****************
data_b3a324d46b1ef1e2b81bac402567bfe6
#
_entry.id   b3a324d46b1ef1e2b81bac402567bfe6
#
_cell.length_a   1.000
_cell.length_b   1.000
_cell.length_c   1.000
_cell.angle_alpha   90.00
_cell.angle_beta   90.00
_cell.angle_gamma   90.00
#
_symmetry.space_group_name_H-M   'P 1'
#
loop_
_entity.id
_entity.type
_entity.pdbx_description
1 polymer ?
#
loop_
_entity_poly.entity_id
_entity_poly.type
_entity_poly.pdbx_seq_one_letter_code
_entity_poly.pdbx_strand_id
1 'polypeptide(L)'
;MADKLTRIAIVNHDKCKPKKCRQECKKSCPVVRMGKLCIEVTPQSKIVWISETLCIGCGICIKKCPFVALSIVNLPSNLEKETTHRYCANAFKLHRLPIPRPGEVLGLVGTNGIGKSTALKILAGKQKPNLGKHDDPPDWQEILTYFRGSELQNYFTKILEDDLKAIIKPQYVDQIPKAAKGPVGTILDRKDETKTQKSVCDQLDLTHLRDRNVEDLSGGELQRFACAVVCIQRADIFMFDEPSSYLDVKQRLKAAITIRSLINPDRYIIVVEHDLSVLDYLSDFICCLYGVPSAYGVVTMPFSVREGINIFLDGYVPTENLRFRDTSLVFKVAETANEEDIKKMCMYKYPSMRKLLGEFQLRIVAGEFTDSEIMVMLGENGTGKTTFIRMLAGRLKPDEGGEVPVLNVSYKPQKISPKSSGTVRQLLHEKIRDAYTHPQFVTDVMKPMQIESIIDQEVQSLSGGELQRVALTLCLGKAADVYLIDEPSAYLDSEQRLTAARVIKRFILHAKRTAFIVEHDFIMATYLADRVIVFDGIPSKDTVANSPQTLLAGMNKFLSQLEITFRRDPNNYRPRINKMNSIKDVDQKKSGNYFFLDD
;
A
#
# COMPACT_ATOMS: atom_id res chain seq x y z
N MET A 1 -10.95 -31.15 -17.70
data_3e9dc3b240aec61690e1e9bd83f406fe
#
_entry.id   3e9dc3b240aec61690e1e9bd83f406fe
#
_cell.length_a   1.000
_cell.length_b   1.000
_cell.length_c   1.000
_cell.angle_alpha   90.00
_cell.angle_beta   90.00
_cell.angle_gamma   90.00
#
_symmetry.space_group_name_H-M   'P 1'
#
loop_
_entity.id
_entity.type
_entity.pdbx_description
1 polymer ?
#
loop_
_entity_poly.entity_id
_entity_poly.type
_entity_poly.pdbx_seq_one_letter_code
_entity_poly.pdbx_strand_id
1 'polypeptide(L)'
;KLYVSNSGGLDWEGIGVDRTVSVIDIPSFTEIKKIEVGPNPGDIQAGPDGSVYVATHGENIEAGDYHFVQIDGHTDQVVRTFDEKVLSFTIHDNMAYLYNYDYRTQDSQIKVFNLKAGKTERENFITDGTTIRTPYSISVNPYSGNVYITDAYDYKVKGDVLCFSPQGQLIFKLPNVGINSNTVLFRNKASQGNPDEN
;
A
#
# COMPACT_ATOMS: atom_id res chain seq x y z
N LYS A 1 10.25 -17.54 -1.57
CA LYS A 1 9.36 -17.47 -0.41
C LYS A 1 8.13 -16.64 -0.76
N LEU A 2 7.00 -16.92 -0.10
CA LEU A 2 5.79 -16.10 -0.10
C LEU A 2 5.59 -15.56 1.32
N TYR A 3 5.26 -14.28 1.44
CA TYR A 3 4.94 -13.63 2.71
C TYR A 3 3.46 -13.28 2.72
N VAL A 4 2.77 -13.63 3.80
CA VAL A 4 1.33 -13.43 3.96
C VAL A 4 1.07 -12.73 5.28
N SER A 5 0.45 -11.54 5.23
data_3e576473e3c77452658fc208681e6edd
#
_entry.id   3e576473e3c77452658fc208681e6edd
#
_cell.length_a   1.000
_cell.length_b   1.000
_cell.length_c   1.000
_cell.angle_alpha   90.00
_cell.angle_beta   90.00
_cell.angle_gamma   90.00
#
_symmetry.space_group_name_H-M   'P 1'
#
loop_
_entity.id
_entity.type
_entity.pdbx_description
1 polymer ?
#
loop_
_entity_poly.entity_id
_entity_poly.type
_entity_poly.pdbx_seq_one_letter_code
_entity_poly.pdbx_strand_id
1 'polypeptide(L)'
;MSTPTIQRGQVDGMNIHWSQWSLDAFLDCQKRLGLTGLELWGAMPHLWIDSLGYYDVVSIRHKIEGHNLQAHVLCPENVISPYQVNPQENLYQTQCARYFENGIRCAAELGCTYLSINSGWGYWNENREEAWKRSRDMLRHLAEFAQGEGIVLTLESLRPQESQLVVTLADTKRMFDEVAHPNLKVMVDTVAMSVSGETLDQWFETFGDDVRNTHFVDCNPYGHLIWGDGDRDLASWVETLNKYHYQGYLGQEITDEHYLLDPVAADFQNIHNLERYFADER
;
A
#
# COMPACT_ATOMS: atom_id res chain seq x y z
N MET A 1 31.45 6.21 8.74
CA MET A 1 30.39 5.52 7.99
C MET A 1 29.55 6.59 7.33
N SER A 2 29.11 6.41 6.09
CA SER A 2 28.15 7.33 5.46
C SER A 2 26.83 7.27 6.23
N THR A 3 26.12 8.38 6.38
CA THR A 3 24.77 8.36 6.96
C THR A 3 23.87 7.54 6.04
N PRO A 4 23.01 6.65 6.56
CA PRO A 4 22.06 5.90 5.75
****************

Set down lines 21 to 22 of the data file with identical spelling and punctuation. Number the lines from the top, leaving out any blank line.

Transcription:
_entity_poly.entity_id
_entity_poly.type